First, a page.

Beware of fraudsters targeting tenants
Con artists and fraudsters are constantly changing their tactics. This is why we continually monitor the use of our service, as from time to time tenants can sadly find themselves a target.
The Spareroom.com scam
One scam targets tenants using websites such as spareroom.com.
Here’s how it works:
- The fraudster advertises a fake property or room – often at quite a cheap rental rate to attract interest
- To secure the rental, prospective tenants are told to make a deposit payment to The DPS using a set of bank account details that actually belong to the fraudster
How to spot the scam
First and foremost, we will never ask tenants to make a payment directly to us.
Tenants should only ever make a deposit payment to the letting agency or landlord, and we advise that wherever possible they inspect the property/room in person before doing so. They should also always receive a receipt.
In many scams, communication is conducted via email. Tell-tale signs will be bad spelling or grammar and overly informal language (e.g. “finish the deal”). They may also try to make you feel under pressure to do what they want, and will sometimes ask you to confirm information that they should already have.
Protecting tenants’ money
Fortunately fraudulent landlords and letting agents are a minority in our industry. The majority are genuine and treat their tenants fairly. For further peace of mind, tenants can check if the landlord or agent is a member of an industry body such as the Residential Landlords Association (RLA), the National Landlords Scheme (NLA), the Association of Residential Letting Agents (ARLA), or the National Approved Letting Scheme (NALS). Membership of these schemes indicates that a letting agent/landlord is genuine and committed to improving standards in the private rented sector. Tenants can also check if the agent or landlord operates a client money protection scheme. The Safeagent mark is an industry accreditation that shows an agent uses client money protection, which can also give tenants additional reassurance about the organization or person they’re dealing with.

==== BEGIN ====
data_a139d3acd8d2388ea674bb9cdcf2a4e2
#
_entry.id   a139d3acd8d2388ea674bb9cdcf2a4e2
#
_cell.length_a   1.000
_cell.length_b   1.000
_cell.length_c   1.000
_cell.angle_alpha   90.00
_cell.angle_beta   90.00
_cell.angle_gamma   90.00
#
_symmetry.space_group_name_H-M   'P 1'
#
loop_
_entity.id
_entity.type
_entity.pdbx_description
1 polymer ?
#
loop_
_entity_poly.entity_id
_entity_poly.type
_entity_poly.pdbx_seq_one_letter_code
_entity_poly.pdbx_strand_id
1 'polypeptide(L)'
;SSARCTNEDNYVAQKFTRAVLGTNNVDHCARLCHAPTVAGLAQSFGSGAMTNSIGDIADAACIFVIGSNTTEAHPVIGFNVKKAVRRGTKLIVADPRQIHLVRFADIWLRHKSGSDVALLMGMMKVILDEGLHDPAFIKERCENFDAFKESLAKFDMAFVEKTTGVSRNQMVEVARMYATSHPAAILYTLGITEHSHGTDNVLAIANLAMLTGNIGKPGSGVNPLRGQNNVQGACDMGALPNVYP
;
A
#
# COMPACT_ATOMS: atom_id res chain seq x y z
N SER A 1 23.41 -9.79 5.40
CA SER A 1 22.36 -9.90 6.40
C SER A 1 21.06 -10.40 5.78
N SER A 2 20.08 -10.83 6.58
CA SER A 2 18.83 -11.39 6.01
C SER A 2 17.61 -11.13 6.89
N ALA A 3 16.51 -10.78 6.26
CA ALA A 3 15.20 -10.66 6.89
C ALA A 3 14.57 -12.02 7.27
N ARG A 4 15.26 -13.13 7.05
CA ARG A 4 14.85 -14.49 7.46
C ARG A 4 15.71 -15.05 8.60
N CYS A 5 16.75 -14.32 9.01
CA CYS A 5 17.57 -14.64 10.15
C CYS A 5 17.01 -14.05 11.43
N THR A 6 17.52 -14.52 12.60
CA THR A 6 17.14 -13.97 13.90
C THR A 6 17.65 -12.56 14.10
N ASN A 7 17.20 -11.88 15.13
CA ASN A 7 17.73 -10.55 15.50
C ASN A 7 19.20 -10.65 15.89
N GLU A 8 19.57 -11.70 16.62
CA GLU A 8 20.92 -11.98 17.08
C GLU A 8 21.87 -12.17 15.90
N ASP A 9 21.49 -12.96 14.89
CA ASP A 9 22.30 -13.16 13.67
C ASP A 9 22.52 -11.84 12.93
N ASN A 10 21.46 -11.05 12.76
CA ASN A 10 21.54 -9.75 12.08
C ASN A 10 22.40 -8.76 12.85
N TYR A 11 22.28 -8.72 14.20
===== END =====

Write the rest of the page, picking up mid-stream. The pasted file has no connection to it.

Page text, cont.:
Staying safe online
Here’s a few other tips for tenants and landlords alike:
- Keep your passwords secret
- Where possible, use passwords that include numbers, capital letters, lower case letters and symbols to make them more secure
- Don’t write passwords down or save them in your phone
- Take a good look at emails before clicking on any link – if it looks fake, or the offer sounds too good to be true, then think twice
If you’re still not sure if an email has come from us, please forward it to us and we’ll let you know if it’s genuine.
Tenants beware of property fraud on online letting sites
Tenants should also be aware of several online property scams that we’ve come across, which demand tenants pay deposits up front, online. Fake posts, on sites such as Gumtree, are asking consumers to prove that they can pay the required deposit by sending money to a friend or relative using a money transfer agent. The tenant is then compelled to send a scanned copy of the transaction receipt to the bogus landlord as ‘proof’ of fund availability. But unfortunately, this receipt contains enough information for the scammers to collect the money before the intended recipient can.
These fake adverts are quickly spotted and removed from the online sites but unfortunately some still fall foul of the scammers and it’s vital that prospective tenants find out whether the landlord is registered with an approved tenancy deposit protection scheme, like The DPS. Tenants should then also check whether their deposit has been protected or not – they can do that by calling the tenancy deposit protection scheme directly.
Tenants should only transfer money to reputable landlords who can prove they are registered with an approved tenancy deposit scheme so it is important that they double check – ideally they should meet the landlord first and view the property before handing over any cash.
In an ever expanding rental market it’s really important to raise awareness and help tenants protect themselves against the key issues*, which Shelter identify as:
- Receipt rip off – scammers ask tenants to prove they can afford the deposit by wiring the money to a friend, then producing the receipt.
- Alternative deposits – instead of deposits, tenants may be asked to pay additional rent which will be returned at the end of the tenancy, providing there isn’t any damage. This money is still classed as a deposit and should be protected.
- Let and run – fake landlords break into empty properties and rent them as their own. Once the tenants hand over deposit and rent money, the ‘landlords’ disappear.
- Duped into debt – Rogue landlords may charge large amounts for hidden costs, such as fees for a tenancy inspection, and then ‘conveniently’ forget to tell tenants about it.
- Unprotected deposits – it’s a legal requirement but some landlords will still avoid putting tenants’ deposits in a tenancy deposit scheme, leaving the tenant vulnerable.
*For more on the key issues, visit Shelter’s website.